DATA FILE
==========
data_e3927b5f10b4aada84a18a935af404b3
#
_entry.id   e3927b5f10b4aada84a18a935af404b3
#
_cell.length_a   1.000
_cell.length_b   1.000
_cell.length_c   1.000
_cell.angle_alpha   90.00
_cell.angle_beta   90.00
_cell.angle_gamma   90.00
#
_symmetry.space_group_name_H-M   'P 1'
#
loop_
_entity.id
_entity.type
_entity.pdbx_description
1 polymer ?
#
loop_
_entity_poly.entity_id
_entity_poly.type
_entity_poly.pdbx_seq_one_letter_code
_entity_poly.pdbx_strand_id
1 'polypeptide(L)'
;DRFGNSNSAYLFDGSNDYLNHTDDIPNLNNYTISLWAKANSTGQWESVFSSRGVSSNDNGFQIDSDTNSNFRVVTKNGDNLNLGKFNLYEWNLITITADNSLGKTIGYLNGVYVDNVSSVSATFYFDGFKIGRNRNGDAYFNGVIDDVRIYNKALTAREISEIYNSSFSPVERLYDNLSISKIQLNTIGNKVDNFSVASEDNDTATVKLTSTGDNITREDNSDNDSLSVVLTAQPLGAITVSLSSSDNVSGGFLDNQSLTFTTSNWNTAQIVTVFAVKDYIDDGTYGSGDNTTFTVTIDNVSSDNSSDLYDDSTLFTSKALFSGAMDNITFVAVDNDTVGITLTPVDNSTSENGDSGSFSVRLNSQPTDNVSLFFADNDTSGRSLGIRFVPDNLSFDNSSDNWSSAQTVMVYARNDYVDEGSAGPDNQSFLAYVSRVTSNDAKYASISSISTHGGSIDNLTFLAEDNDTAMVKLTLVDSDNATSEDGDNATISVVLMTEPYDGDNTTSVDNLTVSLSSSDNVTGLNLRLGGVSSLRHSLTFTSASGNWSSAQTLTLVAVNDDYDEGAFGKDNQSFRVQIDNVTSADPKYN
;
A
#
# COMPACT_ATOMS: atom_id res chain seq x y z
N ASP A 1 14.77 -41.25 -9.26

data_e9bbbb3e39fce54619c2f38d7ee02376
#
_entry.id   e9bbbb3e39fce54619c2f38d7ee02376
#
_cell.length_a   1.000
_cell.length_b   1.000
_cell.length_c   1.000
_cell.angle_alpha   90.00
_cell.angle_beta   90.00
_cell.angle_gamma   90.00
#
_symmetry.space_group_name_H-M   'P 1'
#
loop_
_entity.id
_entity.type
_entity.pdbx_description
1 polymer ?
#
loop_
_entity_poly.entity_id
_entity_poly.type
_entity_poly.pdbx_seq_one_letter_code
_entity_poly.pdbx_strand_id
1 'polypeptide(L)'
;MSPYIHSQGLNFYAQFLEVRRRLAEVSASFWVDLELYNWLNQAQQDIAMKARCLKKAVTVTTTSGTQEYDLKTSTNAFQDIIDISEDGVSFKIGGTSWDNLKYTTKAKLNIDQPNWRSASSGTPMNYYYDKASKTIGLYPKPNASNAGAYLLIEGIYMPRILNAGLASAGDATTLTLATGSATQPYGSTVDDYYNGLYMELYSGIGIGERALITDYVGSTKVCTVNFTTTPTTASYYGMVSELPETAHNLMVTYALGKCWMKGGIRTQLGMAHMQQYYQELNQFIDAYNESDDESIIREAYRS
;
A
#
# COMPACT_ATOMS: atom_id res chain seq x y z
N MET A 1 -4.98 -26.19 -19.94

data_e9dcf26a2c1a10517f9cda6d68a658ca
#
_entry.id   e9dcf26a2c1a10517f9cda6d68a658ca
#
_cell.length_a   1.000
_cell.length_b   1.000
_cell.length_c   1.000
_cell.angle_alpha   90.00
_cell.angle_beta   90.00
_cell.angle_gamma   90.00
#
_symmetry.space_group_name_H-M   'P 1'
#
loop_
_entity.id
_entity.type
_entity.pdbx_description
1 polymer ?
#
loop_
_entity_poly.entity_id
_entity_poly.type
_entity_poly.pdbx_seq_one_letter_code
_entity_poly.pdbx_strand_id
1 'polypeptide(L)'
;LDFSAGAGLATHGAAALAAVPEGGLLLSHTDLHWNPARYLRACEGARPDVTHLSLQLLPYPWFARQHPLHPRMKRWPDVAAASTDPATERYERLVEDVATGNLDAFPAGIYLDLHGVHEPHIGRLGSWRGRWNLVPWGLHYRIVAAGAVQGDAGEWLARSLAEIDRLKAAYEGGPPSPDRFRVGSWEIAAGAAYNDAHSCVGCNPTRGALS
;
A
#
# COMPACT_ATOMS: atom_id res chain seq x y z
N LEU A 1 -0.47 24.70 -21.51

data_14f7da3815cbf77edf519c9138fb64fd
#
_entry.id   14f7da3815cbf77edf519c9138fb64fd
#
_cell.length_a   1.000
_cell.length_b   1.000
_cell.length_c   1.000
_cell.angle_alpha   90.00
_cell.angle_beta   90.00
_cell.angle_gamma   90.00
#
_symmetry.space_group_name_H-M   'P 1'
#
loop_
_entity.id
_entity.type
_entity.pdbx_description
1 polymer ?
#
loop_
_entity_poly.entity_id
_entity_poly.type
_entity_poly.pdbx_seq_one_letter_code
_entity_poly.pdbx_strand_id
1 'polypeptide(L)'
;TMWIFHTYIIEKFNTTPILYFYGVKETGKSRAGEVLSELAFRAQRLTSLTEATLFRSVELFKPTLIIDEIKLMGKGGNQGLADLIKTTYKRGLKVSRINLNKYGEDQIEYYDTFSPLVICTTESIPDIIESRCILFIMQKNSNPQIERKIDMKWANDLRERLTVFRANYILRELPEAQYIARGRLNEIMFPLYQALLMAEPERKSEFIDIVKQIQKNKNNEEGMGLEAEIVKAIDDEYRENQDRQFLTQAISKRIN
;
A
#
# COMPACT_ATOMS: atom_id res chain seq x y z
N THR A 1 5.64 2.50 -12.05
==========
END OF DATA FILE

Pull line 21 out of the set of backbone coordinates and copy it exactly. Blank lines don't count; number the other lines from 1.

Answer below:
_entity_poly.entity_id